NUSAJAYA: Iskandar Malaysia Studios Sdn Bhd (IMS) is positioning Pinewood Iskandar Malaysia Studios as the preferred location for filming and television-related activities in the region.
Chief executive officer Michael Peter Lake said growth prospects in the film-making industry would be good in years to come and would create economic opportunities for Iskandar Malaysia.
“Prospects in the film-making industry will not only come from the region but also from the United States as well as Europe,’’ he told reporters following the signing of a joint venture agreement between Imagica Corp, a unit of Imagica Robot Holdings Inc, and Candelon Ventures Sdn Bhd, a special purpose vehicle of Khazanah Nasional Bhd, for the setting-up of a post-production facility, Imagica South East Asia Sdn Bhd at Pinewood Iskandar.
Signing on behalf of Imagica were president Yukihiro Fujikawa and strategic business development head Shinichi Noguchi while Candelon director May Quah Bee Fong represented the company.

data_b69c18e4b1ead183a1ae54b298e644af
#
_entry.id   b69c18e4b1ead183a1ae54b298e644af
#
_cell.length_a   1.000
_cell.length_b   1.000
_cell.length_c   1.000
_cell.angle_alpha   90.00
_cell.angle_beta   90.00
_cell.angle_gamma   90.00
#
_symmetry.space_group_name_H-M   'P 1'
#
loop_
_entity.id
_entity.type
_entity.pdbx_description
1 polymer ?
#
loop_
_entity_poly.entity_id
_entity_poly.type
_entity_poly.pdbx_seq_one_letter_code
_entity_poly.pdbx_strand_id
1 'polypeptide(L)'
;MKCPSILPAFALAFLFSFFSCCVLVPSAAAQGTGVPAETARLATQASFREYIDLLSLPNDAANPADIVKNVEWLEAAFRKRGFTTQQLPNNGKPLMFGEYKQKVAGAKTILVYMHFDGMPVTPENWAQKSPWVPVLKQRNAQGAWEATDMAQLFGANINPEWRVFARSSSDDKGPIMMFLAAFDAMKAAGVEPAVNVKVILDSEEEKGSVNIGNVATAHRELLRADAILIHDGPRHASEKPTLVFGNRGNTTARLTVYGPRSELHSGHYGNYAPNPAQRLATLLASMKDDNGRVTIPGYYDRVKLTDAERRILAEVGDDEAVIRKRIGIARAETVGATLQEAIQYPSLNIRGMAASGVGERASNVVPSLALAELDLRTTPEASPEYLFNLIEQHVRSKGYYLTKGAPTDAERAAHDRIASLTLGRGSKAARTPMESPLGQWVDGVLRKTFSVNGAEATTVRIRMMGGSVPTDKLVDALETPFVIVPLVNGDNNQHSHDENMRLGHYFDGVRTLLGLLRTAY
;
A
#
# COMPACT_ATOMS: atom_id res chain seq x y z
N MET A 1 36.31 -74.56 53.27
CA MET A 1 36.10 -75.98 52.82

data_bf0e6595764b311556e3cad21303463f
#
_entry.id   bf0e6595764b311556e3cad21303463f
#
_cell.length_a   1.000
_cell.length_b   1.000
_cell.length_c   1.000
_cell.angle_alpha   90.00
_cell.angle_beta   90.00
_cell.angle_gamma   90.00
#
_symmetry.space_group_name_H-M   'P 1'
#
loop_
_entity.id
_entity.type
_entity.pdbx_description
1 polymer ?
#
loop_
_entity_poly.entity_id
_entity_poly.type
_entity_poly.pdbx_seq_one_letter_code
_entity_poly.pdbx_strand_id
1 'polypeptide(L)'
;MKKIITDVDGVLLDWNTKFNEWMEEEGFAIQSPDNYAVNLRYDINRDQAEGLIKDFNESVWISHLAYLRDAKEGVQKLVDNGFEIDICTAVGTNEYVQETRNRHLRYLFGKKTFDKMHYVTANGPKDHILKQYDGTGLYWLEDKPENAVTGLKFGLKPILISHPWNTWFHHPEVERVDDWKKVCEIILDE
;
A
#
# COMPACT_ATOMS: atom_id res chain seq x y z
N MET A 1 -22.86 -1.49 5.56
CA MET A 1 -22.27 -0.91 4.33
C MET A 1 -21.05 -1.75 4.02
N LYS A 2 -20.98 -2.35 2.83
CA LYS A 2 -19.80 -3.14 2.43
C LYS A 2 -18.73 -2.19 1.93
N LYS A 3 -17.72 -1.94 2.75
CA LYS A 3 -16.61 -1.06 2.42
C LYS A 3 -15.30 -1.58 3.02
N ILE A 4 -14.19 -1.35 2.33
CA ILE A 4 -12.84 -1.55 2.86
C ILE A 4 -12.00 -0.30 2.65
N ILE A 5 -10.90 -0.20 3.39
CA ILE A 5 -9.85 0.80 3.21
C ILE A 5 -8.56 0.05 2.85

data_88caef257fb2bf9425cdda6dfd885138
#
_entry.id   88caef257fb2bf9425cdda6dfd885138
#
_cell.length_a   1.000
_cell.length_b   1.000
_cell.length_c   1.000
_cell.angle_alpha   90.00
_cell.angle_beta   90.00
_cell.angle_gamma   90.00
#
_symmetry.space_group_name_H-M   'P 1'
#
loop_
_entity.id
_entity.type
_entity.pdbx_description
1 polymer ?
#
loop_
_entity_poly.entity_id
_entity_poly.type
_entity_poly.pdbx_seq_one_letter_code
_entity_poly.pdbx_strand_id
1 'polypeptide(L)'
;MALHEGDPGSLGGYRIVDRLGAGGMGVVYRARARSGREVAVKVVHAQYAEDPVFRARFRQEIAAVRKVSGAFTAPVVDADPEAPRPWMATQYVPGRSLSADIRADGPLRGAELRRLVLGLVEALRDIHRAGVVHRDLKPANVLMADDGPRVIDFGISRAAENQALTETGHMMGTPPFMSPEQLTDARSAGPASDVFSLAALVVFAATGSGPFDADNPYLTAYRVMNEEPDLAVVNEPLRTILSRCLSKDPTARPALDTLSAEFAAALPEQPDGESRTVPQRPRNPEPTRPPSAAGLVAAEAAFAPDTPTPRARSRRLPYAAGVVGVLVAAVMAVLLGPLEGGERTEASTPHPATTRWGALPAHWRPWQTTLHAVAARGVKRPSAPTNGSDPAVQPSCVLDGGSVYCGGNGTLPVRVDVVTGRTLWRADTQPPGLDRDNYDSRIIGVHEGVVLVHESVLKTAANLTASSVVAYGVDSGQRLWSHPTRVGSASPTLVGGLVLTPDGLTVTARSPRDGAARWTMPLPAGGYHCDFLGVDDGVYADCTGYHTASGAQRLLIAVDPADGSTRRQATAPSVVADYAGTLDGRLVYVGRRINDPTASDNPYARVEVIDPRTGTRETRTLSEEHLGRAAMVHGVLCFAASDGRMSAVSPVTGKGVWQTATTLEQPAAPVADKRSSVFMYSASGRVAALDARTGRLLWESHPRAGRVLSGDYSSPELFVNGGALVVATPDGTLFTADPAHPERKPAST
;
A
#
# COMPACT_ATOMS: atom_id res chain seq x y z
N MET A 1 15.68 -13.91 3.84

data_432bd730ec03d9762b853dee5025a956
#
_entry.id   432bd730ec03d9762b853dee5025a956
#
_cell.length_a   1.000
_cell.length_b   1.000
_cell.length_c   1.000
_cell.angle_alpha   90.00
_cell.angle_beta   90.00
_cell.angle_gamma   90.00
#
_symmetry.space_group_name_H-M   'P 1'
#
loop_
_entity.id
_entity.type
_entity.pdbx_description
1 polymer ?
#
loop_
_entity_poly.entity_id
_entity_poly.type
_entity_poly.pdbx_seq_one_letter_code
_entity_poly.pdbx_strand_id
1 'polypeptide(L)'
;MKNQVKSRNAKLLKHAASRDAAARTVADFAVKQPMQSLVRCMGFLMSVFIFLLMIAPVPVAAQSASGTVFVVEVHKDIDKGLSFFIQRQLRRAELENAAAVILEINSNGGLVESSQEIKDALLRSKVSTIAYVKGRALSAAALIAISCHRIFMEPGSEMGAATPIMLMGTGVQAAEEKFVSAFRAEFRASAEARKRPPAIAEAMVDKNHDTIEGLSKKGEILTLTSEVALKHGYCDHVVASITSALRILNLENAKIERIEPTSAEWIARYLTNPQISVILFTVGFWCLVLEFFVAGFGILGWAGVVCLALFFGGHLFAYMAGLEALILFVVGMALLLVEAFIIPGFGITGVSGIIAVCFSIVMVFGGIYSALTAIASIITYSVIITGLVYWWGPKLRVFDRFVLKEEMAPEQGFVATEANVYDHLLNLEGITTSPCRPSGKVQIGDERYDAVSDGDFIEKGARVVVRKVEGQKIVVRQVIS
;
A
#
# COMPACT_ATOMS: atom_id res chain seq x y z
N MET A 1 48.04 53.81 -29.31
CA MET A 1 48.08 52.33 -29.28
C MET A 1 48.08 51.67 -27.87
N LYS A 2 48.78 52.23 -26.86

“It is a win-win situation for both parties with us having world-class facilities at our studios here and our Japanese partner’s expertise as a strong selling point,’’ he said.Lake said Candelon and Imagica would jointly market the post-production facility at the studios and the latter would be banking on its 78-year experience and global reach to attract clients from around the world.
Lake said Johor Baru could be the next Bangkok in the post-production-related services as Malaysia was now ready to go all out in the filming and television industry.
He added that apart from offering services in film making, Pinewood Iskandar had a wide range of facilities, a tank that could store 10,000 litres of water as well as facilities to produce TV series and post-production work.
Meanwhile, Noguchi said it would be 30% cheaper by having a post-production facility in Iskandar Malaysia, compared with Japan and competitive costing would be the main criteria to attract clients here.
“Our decision to invest RM9mil overseas, the first for us in 78 years is largely due to the high operating cost in Japan and Iskandar’s strategic location at the crossroad between East and West,’’ he said.